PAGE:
Gray Whale Cruise offers incredible wildlife, scenery
By Marc Donadieu
Glacier City Gazette
Major Marine offers the Gray Whale Watching Cruise every year between mid-March and mid-May. The cruise departs Seward Harbor and goes to the mouth of Resurrection Bay. Passengers have a chance of seeing gray whales on their annual migration from Baja, California to the Chukchi Sea between northwestern Alaska and Northeastern Russia. Along the way through Resurrection Bay, there often is a variety of marine life within view. For those looking for a whale watching california experience, boat trips by Newport Landing are available.
Major Marine’s Gray Whale cruise is the first of the year and highly anticipated. According to the Alaska Department of Fish and Game, Gray Whales are the only large species of whale that is observed regularly in large numbers in Alaska. Adult males average about 46 feet in length and weigh between 30 to 40 tons. Females grow slightly larger. Gray whales are known for their dramatic breaching concluding in stunningly large splashes.
As the Kenai Star prepared to leave the dock, there were interesting reflections in the water that begged for their photo to be taken. There was an array of boats with varied designs, mountains with receding snow, and a low hanging cloud layer above. On the water’s surface, there were lightly distorted, mirror reflections that bent straight lines into curvy but clear distortions. Keep your eyes open and your camera ready because these moments don’t often last.
The 4-hour cruise begins at noon. On the day I went, the weather was classic Seward – 48 degrees, overcast and while not raining, it was in the forecast. The cruise’s narration begins as the vessel leaves the harbor. The narrator on this day provided a wealth of interesting information without dominating the experience. The occasions to speak were wisely chosen, and extended periods of silence were a virtue.
After setting off to circle Resurrection Bay in pursuit of Gray Whales, the cruise came upon a group of Orcas known as AK 6 Pod. By coincidence, there were six Orcas – three females, two calves and a large male. These Orcas are part of a much larger pod that resides in Resurrection Bay year round. As we were observing the Orcas’ numerous, multi-minute dive cycles, a researcher in a vessel was coming toward the pod to capture audio of them communicating underwater.
We would later pass the fascinating Fox Island, a barrier island with unique geological features. Its spit was formed from terminal moraine when the bay was covered in glaciers long ago. There is also a forest of dead trees that was created when the 1964 earthquake caused the ground to sink and expose the tree roots to saltwater, which killed yet preserved them.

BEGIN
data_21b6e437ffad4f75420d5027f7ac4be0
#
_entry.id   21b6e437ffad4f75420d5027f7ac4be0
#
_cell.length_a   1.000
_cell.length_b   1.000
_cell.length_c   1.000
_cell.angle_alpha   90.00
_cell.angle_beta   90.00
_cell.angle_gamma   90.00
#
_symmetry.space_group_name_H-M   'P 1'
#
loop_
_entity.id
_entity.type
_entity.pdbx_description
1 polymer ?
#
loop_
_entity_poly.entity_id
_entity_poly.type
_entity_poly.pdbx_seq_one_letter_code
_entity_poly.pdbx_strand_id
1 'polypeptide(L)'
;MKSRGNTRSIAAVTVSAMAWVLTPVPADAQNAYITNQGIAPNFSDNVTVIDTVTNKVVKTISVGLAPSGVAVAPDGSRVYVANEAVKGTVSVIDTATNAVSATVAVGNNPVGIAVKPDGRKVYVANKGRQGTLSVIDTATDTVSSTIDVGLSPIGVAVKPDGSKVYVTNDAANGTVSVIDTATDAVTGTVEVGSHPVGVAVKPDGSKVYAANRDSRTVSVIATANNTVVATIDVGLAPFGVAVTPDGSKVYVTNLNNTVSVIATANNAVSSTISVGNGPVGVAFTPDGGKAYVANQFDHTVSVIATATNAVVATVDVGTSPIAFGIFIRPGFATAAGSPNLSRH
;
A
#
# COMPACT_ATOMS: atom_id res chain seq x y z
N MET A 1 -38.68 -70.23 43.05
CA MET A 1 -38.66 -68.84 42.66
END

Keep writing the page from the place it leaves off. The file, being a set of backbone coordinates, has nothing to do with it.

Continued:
As we travelled closer to the Gulf of Alaska, the swells gradually grew stronger. There was a Stellar sea lion rookery loafing about on pillow basalt protruding from the lapping water. It’s hard to imagine the rounded rock as anything but comfortable, but the sea lions seemed quite content. The Stellar sea lion is an endangered species, and the reasons for its decline are unknown.
When we reached Cape Resurrection, we were in the prime Gray Whale transit route. These whales travel close to shore for navigation and protection as they make their way north. A couple of mountain goats were spotted near a slide above Emerald Cove. Then, a crewmember spotted a Gray Whale in the distance. The vessel rocked in bouncy, choppy water at the bay’s mouth while we waited for the whale to reappear. It didn’t, so we headed back in to protected waters in search of more wildlife.
Another small pod of Orcas was spotted, so the Kenai Star maneuvered into range to watch, hoping they might swim near. A crew member plopped a hydrophone into the water to record Orca calls for researchers. No Orcas surfaced, and no calls were heard. The crew members looked at each other and said, “Well, we tried,” as they retrieved the hydrophone.
About two minutes later, with everybody staring into the horizon hoping for an Orca sighting, there was loud exhalation beside the bow. The Orcas had unexpectedly surfaced right next to the vessel. Passengers were visibly excited, and it was clearly the highlight of their trip. They were in awe at the close viewing, especially seeing the calf and the male’s large dorsal fin. And then the Orcas were off.
While this year’s Gray Whale watching season draws to a close, it is worth putting on your calendar for next year. There’s a strong chance you’ll have a memorable marine mammal experience.